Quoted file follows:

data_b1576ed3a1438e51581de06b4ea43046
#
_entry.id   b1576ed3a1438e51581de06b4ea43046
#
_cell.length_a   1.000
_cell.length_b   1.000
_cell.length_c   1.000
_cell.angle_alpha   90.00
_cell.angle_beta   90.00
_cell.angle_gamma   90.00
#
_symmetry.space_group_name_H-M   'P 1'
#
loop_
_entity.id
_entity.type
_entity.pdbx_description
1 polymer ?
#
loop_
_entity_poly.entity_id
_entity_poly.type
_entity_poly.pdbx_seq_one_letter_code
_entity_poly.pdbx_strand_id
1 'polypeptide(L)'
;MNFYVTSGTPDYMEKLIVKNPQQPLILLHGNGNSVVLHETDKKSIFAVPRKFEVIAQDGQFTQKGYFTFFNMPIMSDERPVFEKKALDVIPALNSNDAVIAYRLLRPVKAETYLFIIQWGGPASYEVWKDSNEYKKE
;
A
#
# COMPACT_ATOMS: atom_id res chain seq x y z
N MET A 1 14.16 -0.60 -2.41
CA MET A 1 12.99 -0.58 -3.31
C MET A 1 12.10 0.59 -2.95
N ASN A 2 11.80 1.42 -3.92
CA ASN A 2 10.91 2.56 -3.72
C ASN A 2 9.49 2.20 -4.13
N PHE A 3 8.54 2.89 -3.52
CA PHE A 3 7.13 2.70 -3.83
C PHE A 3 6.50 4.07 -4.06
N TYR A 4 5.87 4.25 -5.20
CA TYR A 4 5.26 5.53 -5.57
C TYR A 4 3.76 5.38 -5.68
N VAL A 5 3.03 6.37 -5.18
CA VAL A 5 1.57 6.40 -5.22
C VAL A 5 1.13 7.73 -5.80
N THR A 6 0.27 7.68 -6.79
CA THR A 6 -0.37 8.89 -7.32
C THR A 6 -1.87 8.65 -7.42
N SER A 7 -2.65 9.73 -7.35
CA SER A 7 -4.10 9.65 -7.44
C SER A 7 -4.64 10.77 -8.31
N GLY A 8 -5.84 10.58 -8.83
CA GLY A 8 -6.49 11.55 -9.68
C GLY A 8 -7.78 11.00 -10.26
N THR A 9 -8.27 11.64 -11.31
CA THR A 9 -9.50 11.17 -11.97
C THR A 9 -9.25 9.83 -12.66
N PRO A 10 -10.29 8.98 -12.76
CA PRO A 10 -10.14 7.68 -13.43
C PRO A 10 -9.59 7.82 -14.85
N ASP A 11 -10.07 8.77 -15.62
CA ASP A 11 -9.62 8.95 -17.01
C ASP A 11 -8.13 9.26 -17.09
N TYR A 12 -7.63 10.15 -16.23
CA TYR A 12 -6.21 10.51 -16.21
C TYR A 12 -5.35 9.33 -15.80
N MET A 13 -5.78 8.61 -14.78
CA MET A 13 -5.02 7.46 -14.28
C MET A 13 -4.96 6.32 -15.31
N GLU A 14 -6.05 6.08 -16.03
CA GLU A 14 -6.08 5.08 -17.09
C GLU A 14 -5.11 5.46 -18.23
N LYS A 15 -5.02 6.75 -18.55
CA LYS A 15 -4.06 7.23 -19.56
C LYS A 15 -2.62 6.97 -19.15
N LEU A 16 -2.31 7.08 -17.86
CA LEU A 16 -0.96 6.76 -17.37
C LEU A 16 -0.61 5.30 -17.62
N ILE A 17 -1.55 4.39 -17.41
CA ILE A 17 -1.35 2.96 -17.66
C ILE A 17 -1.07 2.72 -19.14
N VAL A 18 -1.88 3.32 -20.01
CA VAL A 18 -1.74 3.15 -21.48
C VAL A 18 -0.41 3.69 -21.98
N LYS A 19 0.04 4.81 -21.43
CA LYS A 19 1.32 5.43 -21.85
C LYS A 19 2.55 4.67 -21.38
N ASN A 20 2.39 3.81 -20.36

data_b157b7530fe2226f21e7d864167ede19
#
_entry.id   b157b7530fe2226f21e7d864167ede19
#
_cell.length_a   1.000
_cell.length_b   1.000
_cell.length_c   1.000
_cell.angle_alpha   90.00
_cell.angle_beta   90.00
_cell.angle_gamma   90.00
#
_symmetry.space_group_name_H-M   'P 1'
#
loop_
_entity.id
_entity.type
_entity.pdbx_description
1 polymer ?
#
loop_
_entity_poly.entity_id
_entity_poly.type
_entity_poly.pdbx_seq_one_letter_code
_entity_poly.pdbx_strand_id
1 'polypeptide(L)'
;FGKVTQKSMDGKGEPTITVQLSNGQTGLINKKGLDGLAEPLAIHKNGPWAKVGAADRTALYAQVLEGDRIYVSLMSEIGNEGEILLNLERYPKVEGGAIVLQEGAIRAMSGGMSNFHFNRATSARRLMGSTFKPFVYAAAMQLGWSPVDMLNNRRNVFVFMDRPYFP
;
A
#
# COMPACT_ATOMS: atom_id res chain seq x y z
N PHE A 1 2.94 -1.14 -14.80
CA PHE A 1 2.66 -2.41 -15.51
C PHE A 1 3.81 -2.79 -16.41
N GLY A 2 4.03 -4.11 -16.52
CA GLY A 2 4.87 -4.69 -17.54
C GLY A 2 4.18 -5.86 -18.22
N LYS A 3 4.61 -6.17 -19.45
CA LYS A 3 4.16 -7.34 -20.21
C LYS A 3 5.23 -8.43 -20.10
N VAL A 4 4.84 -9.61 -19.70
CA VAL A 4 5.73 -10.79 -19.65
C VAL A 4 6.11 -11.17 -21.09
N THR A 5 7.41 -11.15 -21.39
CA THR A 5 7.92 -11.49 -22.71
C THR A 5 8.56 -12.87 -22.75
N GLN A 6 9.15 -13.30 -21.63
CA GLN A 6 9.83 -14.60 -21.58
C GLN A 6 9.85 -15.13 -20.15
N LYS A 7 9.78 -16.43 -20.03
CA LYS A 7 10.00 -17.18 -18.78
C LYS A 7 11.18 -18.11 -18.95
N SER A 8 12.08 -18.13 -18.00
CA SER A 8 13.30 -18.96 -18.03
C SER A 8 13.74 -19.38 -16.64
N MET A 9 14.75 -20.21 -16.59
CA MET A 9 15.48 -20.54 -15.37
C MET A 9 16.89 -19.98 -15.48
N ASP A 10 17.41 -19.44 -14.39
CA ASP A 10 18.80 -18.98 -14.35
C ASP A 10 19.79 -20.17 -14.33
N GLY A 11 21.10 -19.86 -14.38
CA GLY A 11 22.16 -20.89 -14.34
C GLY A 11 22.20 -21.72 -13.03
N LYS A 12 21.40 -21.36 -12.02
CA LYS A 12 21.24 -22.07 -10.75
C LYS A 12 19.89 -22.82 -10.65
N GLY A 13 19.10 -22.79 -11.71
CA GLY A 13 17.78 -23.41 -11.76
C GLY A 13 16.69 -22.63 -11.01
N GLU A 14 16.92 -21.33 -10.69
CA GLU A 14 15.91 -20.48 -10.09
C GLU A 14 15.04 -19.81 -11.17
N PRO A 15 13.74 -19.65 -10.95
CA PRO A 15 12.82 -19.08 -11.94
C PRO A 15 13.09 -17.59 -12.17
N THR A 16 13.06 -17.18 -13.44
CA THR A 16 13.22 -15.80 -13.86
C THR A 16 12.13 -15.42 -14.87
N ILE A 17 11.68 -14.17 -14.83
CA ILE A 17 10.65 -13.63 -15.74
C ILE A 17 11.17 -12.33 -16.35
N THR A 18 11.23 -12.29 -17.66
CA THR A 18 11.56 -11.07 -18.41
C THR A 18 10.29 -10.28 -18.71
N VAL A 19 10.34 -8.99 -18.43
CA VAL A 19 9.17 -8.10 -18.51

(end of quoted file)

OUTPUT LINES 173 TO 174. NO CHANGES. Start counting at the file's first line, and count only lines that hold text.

N VAL A 19 10.34 -8.99 -18.43
CA VAL A 19 9.17 -8.10 -18.51